Ivor spent most of his career as an educator, firstly in the RAF and then in the civilian sector. He entertained the members with a talk titled Some Thoughts on Leadership starting with World War One when the troops were famously described as lions led by donkeys.
It was realised by the powers that be that trained leadership was necessary but by the Second World War little had changed and in 1942 Winston Churchill sacked 2,000 commanders.
Training courses in the UK were started by the armed forces and Ivor discussed the different approaches to leadership, for instance is leadership by consensus or assertiveness preferable. The Forum members joined in with the discussion mainly restricting their examples to the world of home and international politics.
After a long discussion Mike Earle brought the meeting to a close, thanking Ivor for providing such an interesting talk at short notice.
The Forum meeting arranged to take place on the 28th of February was cancelled due to the heavy snow; on the 7th of March arrangements returned to normal when the Forum welcomed an old friend John Clithero as guest speaker.
John’s talk was titled Great Moments in Sport and featured a trip down memory lane for Forum members as John described key moments in sport and reminded them of sporting heroes of the last forty years.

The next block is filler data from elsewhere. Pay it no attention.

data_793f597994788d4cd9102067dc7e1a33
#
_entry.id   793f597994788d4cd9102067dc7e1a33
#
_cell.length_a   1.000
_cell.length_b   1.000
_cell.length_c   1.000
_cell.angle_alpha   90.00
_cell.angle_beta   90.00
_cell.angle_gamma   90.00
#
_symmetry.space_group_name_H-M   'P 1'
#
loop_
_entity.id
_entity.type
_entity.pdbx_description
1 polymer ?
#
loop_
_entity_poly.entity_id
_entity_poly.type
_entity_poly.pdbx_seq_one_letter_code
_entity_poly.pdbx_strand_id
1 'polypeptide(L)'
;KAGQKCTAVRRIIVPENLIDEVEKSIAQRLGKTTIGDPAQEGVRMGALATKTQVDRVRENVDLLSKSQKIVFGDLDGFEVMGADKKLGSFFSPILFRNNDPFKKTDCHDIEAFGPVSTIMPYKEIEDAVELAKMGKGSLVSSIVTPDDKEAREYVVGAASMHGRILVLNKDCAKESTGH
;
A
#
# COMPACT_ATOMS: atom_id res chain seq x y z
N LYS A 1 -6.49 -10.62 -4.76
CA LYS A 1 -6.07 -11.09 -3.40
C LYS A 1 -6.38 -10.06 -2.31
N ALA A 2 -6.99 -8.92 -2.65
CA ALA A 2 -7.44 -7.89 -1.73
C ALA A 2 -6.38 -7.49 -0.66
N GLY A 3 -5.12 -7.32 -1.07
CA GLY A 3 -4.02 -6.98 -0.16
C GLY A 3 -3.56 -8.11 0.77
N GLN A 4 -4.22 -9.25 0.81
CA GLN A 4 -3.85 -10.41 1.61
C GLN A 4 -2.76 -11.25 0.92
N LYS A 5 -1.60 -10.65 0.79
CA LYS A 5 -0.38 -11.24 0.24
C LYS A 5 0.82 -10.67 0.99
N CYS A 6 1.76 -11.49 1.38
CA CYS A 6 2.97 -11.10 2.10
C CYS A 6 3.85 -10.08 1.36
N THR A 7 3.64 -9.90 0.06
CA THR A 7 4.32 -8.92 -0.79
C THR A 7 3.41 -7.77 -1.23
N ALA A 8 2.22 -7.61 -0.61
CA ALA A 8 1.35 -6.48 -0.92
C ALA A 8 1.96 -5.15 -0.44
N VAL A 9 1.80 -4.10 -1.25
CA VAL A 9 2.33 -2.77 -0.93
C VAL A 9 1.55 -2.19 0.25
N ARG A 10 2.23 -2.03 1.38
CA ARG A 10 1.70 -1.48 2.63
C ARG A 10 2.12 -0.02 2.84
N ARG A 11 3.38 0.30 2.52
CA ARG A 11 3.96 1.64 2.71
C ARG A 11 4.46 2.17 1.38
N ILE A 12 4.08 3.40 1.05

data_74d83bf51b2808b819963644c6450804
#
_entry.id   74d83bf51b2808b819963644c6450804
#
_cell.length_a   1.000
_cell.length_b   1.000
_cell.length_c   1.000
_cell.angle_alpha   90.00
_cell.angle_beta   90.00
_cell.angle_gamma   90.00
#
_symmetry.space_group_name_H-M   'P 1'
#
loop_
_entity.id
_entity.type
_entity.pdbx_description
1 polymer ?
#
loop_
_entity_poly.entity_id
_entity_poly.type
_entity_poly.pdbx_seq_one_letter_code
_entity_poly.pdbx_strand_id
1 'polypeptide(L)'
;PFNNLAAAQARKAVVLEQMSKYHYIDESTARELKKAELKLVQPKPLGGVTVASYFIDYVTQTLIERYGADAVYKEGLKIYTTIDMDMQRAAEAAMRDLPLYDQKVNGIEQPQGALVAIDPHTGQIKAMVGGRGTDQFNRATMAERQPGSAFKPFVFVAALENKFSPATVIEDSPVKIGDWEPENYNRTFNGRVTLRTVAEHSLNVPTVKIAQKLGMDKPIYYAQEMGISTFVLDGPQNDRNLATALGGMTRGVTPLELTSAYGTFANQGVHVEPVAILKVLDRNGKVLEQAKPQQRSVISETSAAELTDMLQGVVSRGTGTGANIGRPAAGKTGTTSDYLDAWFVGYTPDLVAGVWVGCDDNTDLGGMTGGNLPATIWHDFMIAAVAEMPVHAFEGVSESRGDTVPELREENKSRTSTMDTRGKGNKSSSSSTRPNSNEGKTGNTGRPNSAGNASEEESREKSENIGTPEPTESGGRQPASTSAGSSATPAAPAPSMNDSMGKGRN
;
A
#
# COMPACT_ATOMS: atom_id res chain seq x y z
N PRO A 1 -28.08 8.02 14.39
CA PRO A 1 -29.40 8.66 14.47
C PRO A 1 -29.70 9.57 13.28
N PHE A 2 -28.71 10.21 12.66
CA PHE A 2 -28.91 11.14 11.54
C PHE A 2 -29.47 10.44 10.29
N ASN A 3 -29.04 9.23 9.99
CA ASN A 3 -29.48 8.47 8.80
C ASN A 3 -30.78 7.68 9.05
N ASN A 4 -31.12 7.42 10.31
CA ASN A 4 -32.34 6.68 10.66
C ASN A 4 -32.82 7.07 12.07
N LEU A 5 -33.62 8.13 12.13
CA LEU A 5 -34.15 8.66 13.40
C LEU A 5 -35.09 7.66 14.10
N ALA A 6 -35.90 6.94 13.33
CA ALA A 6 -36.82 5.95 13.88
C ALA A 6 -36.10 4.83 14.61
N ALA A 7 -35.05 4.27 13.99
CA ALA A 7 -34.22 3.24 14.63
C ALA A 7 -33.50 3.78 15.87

The first moment was the so-called Botham’s Test Match when, in 1981 at Headingley Cricket Ground, Ian Botham engineered a victory over Australia from a seemingly impossible position. John had witnessed this special moment in his role as a commentator with Radio Leeds.
He was also present when Darren Gough achieved the only hat-trick in the 20th century by an English bowler against Australia.
Other moments were featured from football, rugby, golf and horse racing before members were reminded of sportsmen and women whose exploits have gained them fame and honours.
The last sportsperson featured was the one John regarded as the greatest of all, the boxer Muhammed Ali.
Chairman Mike Earle proposed a vote of thanks to John for an excellent presentation.
51 members attended the forum’s meeting held on the 21st of February to enjoy a presentation by Vice Chairman Duncan Verity.